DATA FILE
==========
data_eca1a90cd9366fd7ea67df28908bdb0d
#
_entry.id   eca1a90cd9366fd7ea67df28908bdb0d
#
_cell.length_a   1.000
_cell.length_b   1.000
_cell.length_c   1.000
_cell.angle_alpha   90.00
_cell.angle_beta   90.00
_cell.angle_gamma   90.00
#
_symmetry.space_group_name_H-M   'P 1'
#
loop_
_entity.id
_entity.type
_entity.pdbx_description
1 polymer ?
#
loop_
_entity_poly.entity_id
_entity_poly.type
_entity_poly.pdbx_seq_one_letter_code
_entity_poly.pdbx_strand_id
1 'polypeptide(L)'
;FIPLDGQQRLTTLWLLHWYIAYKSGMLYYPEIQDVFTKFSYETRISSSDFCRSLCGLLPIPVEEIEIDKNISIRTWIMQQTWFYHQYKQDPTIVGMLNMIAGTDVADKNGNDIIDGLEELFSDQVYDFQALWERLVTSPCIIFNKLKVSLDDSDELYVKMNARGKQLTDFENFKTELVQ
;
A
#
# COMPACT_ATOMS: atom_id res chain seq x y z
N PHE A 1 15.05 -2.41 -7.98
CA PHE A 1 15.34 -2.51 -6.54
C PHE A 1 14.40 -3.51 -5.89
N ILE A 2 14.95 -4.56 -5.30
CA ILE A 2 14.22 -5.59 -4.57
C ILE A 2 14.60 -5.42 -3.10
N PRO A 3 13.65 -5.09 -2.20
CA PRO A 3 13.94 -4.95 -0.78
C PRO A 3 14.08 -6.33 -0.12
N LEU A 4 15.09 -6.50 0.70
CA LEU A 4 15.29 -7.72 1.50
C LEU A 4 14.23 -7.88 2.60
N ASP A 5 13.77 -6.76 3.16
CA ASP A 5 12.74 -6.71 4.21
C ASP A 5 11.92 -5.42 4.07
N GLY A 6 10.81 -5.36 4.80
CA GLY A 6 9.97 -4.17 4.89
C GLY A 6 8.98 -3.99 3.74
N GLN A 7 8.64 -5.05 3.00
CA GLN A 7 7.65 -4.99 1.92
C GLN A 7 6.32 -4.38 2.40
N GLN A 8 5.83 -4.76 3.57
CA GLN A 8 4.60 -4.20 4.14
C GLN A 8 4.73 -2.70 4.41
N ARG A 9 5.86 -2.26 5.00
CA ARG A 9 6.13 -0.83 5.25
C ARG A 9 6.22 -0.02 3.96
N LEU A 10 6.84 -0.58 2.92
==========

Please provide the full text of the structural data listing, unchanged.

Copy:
data_eca1a90cd9366fd7ea67df28908bdb0d
#
_entry.id   eca1a90cd9366fd7ea67df28908bdb0d
#
_cell.length_a   1.000
_cell.length_b   1.000
_cell.length_c   1.000
_cell.angle_alpha   90.00
_cell.angle_beta   90.00
_cell.angle_gamma   90.00
#
_symmetry.space_group_name_H-M   'P 1'
#
loop_
_entity.id
_entity.type
_entity.pdbx_description
1 polymer ?
#
loop_
_entity_poly.entity_id
_entity_poly.type
_entity_poly.pdbx_seq_one_letter_code
_entity_poly.pdbx_strand_id
1 'polypeptide(L)'
;FIPLDGQQRLTTLWLLHWYIAYKSGMLYYPEIQDVFTKFSYETRISSSDFCRSLCGLLPIPVEEIEIDKNISIRTWIMQQTWFYHQYKQDPTIVGMLNMIAGTDVADKNGNDIIDGLEELFSDQVYDFQALWERLVTSPCIIFNKLKVSLDDSDELYVKMNARGKQLTDFENFKTELVQ
;
A
#
# COMPACT_ATOMS: atom_id res chain seq x y z
N PHE A 1 15.05 -2.41 -7.98
CA PHE A 1 15.34 -2.51 -6.54
C PHE A 1 14.40 -3.51 -5.89
N ILE A 2 14.95 -4.56 -5.30
CA ILE A 2 14.22 -5.59 -4.57
C ILE A 2 14.60 -5.42 -3.10
N PRO A 3 13.65 -5.09 -2.20
CA PRO A 3 13.94 -4.95 -0.78
C PRO A 3 14.08 -6.33 -0.12
N LEU A 4 15.09 -6.50 0.70
CA LEU A 4 15.29 -7.72 1.50
C LEU A 4 14.23 -7.88 2.60
N ASP A 5 13.77 -6.76 3.16
CA ASP A 5 12.74 -6.71 4.21
C ASP A 5 11.92 -5.42 4.07
N GLY A 6 10.81 -5.36 4.80
CA GLY A 6 9.97 -4.17 4.89
C GLY A 6 8.98 -3.99 3.74
N GLN A 7 8.64 -5.05 3.00
CA GLN A 7 7.65 -4.99 1.92
C GLN A 7 6.32 -4.38 2.40
N GLN A 8 5.83 -4.76 3.57
CA GLN A 8 4.60 -4.20 4.14
C GLN A 8 4.73 -2.70 4.41
N ARG A 9 5.86 -2.26 5.00
CA ARG A 9 6.13 -0.83 5.25
C ARG A 9 6.22 -0.02 3.96
N LEU A 10 6.84 -0.58 2.92